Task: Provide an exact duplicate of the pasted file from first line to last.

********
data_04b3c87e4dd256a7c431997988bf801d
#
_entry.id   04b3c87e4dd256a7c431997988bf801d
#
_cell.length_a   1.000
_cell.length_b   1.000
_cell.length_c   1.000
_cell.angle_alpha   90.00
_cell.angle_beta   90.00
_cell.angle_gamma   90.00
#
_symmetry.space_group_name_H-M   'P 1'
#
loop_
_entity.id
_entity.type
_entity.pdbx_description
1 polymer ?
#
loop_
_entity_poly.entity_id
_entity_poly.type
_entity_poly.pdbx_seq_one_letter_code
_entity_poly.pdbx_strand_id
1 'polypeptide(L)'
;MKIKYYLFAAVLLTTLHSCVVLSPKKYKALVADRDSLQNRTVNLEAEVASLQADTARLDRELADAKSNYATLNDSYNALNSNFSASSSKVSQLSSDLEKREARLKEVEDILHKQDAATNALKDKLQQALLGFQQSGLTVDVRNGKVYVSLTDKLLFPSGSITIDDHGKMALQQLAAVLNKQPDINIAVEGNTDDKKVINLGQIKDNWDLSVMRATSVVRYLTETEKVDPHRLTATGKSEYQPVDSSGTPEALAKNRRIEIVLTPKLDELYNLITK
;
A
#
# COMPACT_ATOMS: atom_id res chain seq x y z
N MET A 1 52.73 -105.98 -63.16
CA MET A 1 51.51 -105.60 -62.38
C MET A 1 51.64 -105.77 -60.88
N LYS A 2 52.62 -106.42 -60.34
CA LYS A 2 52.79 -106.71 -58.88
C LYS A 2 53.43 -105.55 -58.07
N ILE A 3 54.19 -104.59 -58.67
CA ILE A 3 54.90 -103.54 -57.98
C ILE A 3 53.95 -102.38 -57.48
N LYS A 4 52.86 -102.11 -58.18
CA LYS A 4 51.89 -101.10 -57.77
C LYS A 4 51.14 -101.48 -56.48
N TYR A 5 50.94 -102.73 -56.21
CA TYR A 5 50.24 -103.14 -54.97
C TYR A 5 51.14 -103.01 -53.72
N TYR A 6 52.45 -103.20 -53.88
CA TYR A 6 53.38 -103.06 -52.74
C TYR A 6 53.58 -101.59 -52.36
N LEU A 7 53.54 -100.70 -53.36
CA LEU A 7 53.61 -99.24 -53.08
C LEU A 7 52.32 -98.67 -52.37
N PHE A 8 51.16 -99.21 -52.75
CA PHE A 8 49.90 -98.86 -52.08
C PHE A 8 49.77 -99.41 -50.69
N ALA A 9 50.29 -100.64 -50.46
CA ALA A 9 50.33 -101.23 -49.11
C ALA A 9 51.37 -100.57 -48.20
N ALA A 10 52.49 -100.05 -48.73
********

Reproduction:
data_04b3c87e4dd256a7c431997988bf801d
#
_entry.id   04b3c87e4dd256a7c431997988bf801d
#
_cell.length_a   1.000
_cell.length_b   1.000
_cell.length_c   1.000
_cell.angle_alpha   90.00
_cell.angle_beta   90.00
_cell.angle_gamma   90.00
#
_symmetry.space_group_name_H-M   'P 1'
#
loop_
_entity.id
_entity.type
_entity.pdbx_description
1 polymer ?
#
loop_
_entity_poly.entity_id
_entity_poly.type
_entity_poly.pdbx_seq_one_letter_code
_entity_poly.pdbx_strand_id
1 'polypeptide(L)'
;MKIKYYLFAAVLLTTLHSCVVLSPKKYKALVADRDSLQNRTVNLEAEVASLQADTARLDRELADAKSNYATLNDSYNALNSNFSASSSKVSQLSSDLEKREARLKEVEDILHKQDAATNALKDKLQQALLGFQQSGLTVDVRNGKVYVSLTDKLLFPSGSITIDDHGKMALQQLAAVLNKQPDINIAVEGNTDDKKVINLGQIKDNWDLSVMRATSVVRYLTETEKVDPHRLTATGKSEYQPVDSSGTPEALAKNRRIEIVLTPKLDELYNLITK
;
A
#
# COMPACT_ATOMS: atom_id res chain seq x y z
N MET A 1 52.73 -105.98 -63.16
CA MET A 1 51.51 -105.60 -62.38
C MET A 1 51.64 -105.77 -60.88
N LYS A 2 52.62 -106.42 -60.34
CA LYS A 2 52.79 -106.71 -58.88
C LYS A 2 53.43 -105.55 -58.07
N ILE A 3 54.19 -104.59 -58.67
CA ILE A 3 54.90 -103.54 -57.98
C ILE A 3 53.95 -102.38 -57.48
N LYS A 4 52.86 -102.11 -58.18
CA LYS A 4 51.89 -101.10 -57.77
C LYS A 4 51.14 -101.48 -56.48
N TYR A 5 50.94 -102.73 -56.21
CA TYR A 5 50.24 -103.14 -54.97
C TYR A 5 51.14 -103.01 -53.72
N TYR A 6 52.45 -103.20 -53.88
CA TYR A 6 53.38 -103.06 -52.74
C TYR A 6 53.58 -101.59 -52.36
N LEU A 7 53.54 -100.70 -53.36
CA LEU A 7 53.61 -99.24 -53.08
C LEU A 7 52.32 -98.67 -52.37
N PHE A 8 51.16 -99.21 -52.75
CA PHE A 8 49.90 -98.86 -52.08
C PHE A 8 49.77 -99.41 -50.69
N ALA A 9 50.29 -100.64 -50.46
CA ALA A 9 50.33 -101.23 -49.11
C ALA A 9 51.37 -100.57 -48.20
N ALA A 10 52.49 -100.05 -48.73